Becker Muscular Dystrophy; Limb-Girdle Muscular Dystrophy, Type 2A (Calpain-3 Deficiency); Limb-Girdle Muscular Dystrophy, Type 2B (Miyoshi Myopathy, Dysferlin Deficiency); Limb-Girdle Muscular Dystrophy, Type 2I (FKRP-deficiency)

  13. Muscular Dystrophy Mutations Impair the Nuclear Envelope Emerin Self-assembly Properties.

    PubMed

    Herrada, Isaline; Samson, Camille; Velours, Christophe; Renault, Louis; stlund, Cecilia; Chervy, Pierre; Puchkov, Dmytro; Worman, Howard J; Buendia, Brigitte; Zinn-Justin, Sophie

    2015-12-18

    More than 100 genetic mutations causing X-linked Emery-Dreifuss muscular dystrophy have been identified in the gene encoding the integral inner nuclear membrane protein emerin. Most mutations are nonsense or frameshift mutations that lead to the absence of emerin in cells. Only very few cases are due to missense or short in-frame deletions. Molecular mechanisms explaining the corresponding emerin variants' loss of function are particularly difficult to identify because of the mostly intrinsically disordered state of the emerin nucleoplasmic region. We now demonstrate that this EmN region can be produced as a disordered monomer, as revealed by nuclear magnetic resonance, but rapidly self-assembles in vitro. Increases in concentration and temperature favor the formation of long curvilinear filaments with diameters of approximately 10 nm, as observed by electron microscopy. Assembly of these filaments can be followed by fluorescence through Thioflavin-T binding and by Fourier-transform Infrared spectrometry through formation of ?-structures. Analysis of the assembly properties of five EmN variants reveals that del95-99 and Q133H impact filament assembly capacities. In cells, these variants are located at the nuclear envelope, but the corresponding quantities of emerin-emerin and emerin-lamin proximities are decreased compared to wild-type protein. Furthermore, variant P183H favors EmN aggregation in vitro, and variant P183T provokes emerin accumulation in cytoplasmic foci in cells. Substitution of residue Pro183 might systematically favor oligomerization, leading to emerin aggregation and mislocalization in cells. Our results suggest that emerin self-assembly is necessary for its proper function and that a loss of either the protein itself or its ability to self-assemble causes muscular dystrophy. PMID:26415001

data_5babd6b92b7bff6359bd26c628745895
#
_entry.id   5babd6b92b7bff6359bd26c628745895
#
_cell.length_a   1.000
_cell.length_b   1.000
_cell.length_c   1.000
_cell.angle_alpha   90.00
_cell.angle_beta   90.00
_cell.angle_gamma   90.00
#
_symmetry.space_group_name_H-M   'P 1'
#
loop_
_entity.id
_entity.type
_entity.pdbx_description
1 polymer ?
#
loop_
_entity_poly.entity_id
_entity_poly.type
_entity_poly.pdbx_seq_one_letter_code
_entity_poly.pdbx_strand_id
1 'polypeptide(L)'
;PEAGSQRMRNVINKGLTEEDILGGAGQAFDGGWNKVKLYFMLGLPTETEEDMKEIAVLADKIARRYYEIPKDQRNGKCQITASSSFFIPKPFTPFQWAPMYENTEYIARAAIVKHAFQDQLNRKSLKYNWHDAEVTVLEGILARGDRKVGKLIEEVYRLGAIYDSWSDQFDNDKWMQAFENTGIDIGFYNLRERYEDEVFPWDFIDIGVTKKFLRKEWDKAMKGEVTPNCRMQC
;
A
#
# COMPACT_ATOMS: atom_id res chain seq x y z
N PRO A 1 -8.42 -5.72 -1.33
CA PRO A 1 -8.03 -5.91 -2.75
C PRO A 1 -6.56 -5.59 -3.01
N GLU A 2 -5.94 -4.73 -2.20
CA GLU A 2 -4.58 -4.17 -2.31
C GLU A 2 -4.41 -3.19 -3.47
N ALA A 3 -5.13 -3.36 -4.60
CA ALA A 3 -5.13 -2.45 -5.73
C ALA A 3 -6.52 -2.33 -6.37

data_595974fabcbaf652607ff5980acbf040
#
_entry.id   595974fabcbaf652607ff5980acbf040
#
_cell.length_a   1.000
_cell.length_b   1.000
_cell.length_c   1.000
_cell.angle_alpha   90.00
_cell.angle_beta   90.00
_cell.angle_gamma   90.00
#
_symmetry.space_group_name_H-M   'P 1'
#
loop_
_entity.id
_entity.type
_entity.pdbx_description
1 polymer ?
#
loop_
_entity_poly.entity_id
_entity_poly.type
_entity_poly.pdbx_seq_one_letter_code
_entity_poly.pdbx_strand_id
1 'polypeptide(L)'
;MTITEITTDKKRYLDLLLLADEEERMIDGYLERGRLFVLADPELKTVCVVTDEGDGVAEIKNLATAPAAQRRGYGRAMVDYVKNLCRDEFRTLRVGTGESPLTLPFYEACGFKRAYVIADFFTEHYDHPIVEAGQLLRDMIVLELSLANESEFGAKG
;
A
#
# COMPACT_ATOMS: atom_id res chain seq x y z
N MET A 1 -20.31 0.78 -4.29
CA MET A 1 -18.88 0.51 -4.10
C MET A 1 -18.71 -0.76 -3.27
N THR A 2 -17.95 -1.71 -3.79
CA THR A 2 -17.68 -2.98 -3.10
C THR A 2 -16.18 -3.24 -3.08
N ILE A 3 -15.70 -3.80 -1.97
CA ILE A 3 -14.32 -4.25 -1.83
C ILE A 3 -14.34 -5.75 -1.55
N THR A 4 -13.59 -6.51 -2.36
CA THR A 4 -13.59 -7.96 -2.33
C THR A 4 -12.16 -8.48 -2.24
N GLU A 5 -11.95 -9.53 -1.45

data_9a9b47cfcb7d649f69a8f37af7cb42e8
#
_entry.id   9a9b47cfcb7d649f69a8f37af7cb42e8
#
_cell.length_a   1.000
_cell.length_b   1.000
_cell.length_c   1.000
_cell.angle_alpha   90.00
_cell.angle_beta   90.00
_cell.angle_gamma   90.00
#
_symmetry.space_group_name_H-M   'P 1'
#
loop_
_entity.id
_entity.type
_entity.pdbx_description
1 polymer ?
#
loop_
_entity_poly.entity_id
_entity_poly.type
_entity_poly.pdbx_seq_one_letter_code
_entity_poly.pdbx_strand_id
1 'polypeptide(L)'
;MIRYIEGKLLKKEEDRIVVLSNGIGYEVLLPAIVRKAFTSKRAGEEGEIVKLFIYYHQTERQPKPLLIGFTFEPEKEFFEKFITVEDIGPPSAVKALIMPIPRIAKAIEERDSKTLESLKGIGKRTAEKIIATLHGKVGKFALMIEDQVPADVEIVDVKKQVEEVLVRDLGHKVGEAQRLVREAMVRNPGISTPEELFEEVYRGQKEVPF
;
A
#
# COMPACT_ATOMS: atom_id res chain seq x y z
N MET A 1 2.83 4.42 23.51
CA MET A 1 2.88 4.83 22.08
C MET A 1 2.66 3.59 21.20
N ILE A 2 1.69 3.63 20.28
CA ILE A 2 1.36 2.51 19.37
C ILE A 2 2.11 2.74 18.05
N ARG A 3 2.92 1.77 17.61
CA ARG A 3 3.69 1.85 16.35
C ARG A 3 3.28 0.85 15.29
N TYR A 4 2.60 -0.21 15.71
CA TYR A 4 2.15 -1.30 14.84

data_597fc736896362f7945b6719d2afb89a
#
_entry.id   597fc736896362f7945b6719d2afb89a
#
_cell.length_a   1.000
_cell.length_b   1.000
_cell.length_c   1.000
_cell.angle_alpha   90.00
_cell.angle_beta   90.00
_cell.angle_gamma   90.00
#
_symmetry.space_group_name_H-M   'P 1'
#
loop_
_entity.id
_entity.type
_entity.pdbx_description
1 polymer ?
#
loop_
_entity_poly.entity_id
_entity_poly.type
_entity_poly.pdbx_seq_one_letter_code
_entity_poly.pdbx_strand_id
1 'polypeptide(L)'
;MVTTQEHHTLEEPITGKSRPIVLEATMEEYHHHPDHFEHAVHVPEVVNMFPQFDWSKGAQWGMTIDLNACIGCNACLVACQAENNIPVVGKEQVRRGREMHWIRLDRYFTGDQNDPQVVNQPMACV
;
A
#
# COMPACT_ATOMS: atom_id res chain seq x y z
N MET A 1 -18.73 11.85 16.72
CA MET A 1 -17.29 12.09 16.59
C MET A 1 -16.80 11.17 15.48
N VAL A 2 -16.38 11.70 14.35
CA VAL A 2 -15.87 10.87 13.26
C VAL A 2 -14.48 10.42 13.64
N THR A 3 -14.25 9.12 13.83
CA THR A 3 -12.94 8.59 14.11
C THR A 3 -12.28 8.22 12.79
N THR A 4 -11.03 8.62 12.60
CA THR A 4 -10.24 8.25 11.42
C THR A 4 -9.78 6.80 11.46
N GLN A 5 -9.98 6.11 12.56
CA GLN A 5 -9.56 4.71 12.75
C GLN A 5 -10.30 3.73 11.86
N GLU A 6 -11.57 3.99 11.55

14. Facioscapulohumeral muscular dystrophy.

    PubMed

    Fitzsimons, R B

    1999-10-01

    A decade's progress in facioscapulohumeral muscular dystrophy genetics has been marked by the discovery of novel genetic phenomena such as crossover of subtelomeric DNA between chromosomes 4 and 10 in normal individuals and by the recognition that the facioscapulohumeral muscular dystrophy deletion-mutation may cause a position variegation effect on more proximal DNA. The mutated DNA itself is probably not transcribed. Larger deletions tend to cause more severe disease. Antenatal diagnosis, based on detection of the short fragment of mutated DNA, is possible in between 95 and 100% of cases, depending on the precise nature of the parental facioscapulohumeral muscular dystrophy mutation. Yet remarkably, the nature of the gene product(s) of the affected proximal gene(s), as well as of the molecular pathogenesis of facioscapulohumeral muscular dystrophy muscle, retinal and cochlear disease, is completely unknown. Marked perivascular inflammation is often present in facioscapulohumeral muscular dystrophy muscle biopsies. The expression of facioscapulohumeral muscular dystrophy within reported monozygotic twinships differs greatly. This raises the question of whether variations in expression of the T-cell receptor gene repertoire or of other immune genes play an important modifying role in determining the severity of facioscapulohumeral muscular dystrophy. A focus on traditional scientific disciplines may now be appropriate. Symptomatic treatments, for instance of scapular winging and of lagophthalmos, are important, and timely photocoagulation of the retinal exudates which are a very rare, but real, complication of retinal telangiectasis can curtail visual loss. The results of collobarative trials of pharmacological agents such as albuterol which affect muscle mass and development are awaited. PMID:10590886

  15. How Is Muscular Dystrophy Diagnosed?

    MedlinePLUS